ON THIS DAY: 17 MARCH: St Patrick was first celebrated on March 17 1631 – Gript

Archbishop Jerome Lloyd OSJVPosted by

St Patrick is now one of the world’s best known Catholic figures but the earliest known celebration of the saint is believed to have been held on March 17, 1631, marking the anniversary of his death in the 5th century. 

In that year, bubonic plague raged across parts of Europe, especially impacting Italy where the epidemic is estimated to have claimed 1 million lives. Almost 400 years later, celebrations of St Patrick’s Day are more likely to be focused on family and prayer since the Coronavirus has caused parades and parties to be cancelled across the world.

The man who would come to be known as Saint Patrick, patron saint of Ireland, was born in Britain in 386 AD. Some sources have listed his birth name as Maewyn Succat, and Patrick wrote that his father, Calphurnius, was a deacon from a Roman family. Patrick’s mother, Conchessa, was a close relative of the great patron Saint Martin of Tours.

Patrick wrote in his Confessio that he was not raised with a strong emphasis on religion, and that he “did not know the true God” at the time he was taken in captivity to Ireland. However, he came to see his captivity as God’s test of his faith, and became devoted to Christianity through constant prayer.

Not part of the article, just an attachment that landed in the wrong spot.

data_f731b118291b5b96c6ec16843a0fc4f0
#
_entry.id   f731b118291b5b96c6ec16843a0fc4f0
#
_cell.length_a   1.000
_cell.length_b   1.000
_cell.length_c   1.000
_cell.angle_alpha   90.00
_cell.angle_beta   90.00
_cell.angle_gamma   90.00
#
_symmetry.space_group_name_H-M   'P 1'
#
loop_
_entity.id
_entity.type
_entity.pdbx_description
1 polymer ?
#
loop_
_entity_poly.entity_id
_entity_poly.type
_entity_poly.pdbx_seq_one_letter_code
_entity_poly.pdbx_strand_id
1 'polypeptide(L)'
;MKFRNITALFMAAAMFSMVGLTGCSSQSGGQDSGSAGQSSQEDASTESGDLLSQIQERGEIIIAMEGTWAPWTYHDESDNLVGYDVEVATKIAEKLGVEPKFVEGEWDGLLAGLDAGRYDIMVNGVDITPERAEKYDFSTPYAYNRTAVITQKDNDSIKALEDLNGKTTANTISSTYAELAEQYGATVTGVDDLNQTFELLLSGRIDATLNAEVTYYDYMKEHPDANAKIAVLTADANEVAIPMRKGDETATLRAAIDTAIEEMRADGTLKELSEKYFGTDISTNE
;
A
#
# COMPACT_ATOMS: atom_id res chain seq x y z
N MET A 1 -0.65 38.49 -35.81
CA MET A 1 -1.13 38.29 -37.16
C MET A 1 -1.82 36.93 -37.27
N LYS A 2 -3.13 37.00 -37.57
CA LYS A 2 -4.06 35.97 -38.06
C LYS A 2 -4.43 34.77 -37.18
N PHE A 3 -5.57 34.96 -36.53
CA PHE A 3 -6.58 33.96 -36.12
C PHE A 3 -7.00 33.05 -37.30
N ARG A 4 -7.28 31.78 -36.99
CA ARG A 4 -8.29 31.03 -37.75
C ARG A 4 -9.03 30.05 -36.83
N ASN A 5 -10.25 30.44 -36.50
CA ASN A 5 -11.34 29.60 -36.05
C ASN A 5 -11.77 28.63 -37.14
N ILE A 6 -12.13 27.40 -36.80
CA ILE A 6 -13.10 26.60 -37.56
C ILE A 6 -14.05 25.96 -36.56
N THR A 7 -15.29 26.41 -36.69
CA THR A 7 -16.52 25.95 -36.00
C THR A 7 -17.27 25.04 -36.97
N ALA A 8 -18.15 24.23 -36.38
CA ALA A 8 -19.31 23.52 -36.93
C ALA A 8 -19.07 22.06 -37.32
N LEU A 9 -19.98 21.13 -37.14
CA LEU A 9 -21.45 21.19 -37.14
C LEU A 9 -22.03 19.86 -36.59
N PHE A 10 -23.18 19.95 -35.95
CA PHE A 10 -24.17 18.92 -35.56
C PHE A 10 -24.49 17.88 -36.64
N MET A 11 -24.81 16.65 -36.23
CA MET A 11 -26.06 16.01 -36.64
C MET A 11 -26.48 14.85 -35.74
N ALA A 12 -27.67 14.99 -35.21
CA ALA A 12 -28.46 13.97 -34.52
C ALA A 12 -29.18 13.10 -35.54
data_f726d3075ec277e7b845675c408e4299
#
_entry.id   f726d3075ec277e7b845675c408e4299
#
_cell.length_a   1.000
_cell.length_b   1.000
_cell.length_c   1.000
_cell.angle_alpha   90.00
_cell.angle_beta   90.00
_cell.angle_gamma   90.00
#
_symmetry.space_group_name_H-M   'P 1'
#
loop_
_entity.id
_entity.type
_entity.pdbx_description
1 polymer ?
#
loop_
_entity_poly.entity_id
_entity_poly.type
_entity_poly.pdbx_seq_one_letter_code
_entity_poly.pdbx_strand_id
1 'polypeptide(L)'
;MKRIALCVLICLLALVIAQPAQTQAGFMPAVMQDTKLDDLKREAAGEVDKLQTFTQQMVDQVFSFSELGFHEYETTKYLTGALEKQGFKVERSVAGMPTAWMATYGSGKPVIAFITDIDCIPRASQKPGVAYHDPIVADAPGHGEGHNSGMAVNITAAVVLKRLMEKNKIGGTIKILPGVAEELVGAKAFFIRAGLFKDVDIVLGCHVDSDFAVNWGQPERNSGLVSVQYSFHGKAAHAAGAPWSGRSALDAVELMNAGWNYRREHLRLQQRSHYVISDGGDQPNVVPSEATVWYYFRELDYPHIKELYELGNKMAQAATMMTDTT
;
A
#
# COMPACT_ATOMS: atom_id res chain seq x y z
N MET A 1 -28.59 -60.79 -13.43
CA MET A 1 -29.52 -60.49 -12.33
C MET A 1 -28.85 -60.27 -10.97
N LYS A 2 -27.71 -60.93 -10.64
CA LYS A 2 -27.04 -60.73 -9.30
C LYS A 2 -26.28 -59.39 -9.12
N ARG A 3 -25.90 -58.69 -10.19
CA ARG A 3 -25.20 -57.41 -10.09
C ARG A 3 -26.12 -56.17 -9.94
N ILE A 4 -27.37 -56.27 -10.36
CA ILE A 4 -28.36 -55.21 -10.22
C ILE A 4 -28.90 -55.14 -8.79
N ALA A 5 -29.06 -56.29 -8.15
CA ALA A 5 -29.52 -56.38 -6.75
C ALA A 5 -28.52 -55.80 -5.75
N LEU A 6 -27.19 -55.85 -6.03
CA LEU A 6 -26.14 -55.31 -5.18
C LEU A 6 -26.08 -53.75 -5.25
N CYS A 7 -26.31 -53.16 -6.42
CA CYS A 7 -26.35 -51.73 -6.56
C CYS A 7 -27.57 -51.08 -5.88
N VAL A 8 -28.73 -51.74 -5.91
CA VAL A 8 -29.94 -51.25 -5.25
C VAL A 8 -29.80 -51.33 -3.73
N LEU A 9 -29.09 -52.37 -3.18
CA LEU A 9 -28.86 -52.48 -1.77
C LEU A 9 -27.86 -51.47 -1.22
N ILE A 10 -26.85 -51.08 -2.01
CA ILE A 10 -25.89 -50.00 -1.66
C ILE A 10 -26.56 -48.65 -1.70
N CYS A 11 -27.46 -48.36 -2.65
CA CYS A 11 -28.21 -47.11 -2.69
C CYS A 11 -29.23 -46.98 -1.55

He escaped from his captors and sailed for France where he became a priest and then a bishop. In 432 AD he returned to Ireland, and managed to spread Christian teachings far and wide, along with other missionaries, through preaching, writing and performing countless baptisms.

One enduring tale from those mission times is that of the baptism of Óengus, King of Munster. The King wished to be baptised, and Patrick travelled to the royal seat of Munster, the Rock of Cashel, to carry out the sacrament.

Patrick had a habit of driving his crosier into the ground when needed, allowing him to free his hands and prepare for the ceremony, and not paying attention to where he placed it, he drove his crosier right through the foot of the King Óengus never uttered a sound, according to one account, but “stood impaled for practically the whole ceremony”.

When St. Patrick was nearing the end of the ritual, he finally saw the blood flowing and realised what he had done.  He immediately freed the King and cried: “I’ve injured you! Why didn’t you say something?”

The king answered simply as his wound was tended: “I thought it was part of the ceremony.”

“Since Christ shed all His blood and gave His Life to save my soul, it is fitting I should shed a little of my blood for Him for Eternal Life.”


ON THIS DAY: 17 MARCH: St Patrick was first celebrated on March 17 1631 – Gript

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